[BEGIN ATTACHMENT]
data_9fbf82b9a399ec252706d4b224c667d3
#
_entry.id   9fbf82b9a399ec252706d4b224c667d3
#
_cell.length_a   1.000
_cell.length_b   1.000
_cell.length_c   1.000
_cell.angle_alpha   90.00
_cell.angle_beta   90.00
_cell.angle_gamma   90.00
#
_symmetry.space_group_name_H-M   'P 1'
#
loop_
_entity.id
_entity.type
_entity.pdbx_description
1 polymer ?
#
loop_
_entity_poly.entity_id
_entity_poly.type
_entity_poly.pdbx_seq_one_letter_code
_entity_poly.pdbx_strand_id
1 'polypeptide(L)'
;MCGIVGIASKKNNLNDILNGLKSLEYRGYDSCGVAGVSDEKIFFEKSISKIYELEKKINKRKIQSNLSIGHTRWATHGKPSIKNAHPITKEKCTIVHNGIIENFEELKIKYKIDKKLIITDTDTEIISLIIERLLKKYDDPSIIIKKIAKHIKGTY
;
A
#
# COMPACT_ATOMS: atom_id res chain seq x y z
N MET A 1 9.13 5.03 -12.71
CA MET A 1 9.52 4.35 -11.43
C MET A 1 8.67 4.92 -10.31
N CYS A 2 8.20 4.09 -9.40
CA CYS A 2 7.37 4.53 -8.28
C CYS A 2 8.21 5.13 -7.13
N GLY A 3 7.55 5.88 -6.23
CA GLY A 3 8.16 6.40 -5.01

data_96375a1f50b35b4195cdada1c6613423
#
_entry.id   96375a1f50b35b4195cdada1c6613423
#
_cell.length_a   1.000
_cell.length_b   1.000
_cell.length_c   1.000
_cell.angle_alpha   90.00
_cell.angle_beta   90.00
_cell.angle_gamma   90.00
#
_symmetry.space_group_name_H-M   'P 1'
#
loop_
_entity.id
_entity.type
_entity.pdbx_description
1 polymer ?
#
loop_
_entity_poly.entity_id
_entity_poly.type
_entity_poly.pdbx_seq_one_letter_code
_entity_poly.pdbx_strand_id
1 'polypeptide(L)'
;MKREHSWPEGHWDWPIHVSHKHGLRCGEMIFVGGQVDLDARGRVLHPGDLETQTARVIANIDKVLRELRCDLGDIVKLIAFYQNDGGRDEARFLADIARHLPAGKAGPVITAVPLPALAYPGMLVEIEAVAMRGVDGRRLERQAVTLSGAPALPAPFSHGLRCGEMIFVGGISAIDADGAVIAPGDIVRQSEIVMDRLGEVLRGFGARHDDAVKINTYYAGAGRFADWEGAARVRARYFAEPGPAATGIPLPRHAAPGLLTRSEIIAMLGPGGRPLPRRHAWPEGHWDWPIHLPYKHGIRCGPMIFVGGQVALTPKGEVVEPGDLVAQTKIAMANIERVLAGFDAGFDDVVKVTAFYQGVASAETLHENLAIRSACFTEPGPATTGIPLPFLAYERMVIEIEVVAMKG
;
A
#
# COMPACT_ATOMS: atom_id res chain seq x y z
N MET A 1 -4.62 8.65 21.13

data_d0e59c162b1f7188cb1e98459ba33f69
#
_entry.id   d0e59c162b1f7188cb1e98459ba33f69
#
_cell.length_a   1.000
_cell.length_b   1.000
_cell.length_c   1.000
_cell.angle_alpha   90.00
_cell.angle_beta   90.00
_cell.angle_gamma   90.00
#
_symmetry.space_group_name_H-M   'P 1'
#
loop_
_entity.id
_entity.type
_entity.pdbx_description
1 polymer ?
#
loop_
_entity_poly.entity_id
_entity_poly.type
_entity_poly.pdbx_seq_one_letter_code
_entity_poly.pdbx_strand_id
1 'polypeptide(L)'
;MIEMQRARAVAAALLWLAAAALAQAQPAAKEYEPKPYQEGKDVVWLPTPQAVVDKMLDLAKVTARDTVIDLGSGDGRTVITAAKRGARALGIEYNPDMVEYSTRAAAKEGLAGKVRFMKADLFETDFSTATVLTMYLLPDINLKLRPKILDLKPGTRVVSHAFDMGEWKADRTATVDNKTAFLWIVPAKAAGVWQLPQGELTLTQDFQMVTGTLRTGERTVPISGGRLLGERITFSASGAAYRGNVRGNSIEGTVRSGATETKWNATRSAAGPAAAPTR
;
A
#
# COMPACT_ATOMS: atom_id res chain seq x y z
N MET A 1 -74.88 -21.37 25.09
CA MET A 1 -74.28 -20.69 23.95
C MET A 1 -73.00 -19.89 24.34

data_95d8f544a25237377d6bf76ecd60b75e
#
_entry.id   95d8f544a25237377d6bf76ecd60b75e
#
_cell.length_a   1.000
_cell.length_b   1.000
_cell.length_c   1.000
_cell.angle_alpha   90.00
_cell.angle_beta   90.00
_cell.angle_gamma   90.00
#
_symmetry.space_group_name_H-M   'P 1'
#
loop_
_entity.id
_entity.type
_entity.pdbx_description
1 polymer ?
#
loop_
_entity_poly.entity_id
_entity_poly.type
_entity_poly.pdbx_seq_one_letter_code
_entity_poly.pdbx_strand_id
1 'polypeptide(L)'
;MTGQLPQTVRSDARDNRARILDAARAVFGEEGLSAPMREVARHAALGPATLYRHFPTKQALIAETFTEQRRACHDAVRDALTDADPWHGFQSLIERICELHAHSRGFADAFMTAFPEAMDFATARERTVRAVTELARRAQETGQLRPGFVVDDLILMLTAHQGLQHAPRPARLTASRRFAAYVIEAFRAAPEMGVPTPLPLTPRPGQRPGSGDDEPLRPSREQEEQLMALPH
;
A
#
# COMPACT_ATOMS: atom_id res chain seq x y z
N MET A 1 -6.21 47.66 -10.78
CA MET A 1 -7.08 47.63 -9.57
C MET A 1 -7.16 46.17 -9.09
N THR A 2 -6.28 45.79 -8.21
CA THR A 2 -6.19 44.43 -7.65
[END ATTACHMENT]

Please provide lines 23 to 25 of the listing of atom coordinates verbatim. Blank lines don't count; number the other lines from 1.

_entity_poly.pdbx_seq_one_letter_code
_entity_poly.pdbx_strand_id
1 'polypeptide(L)'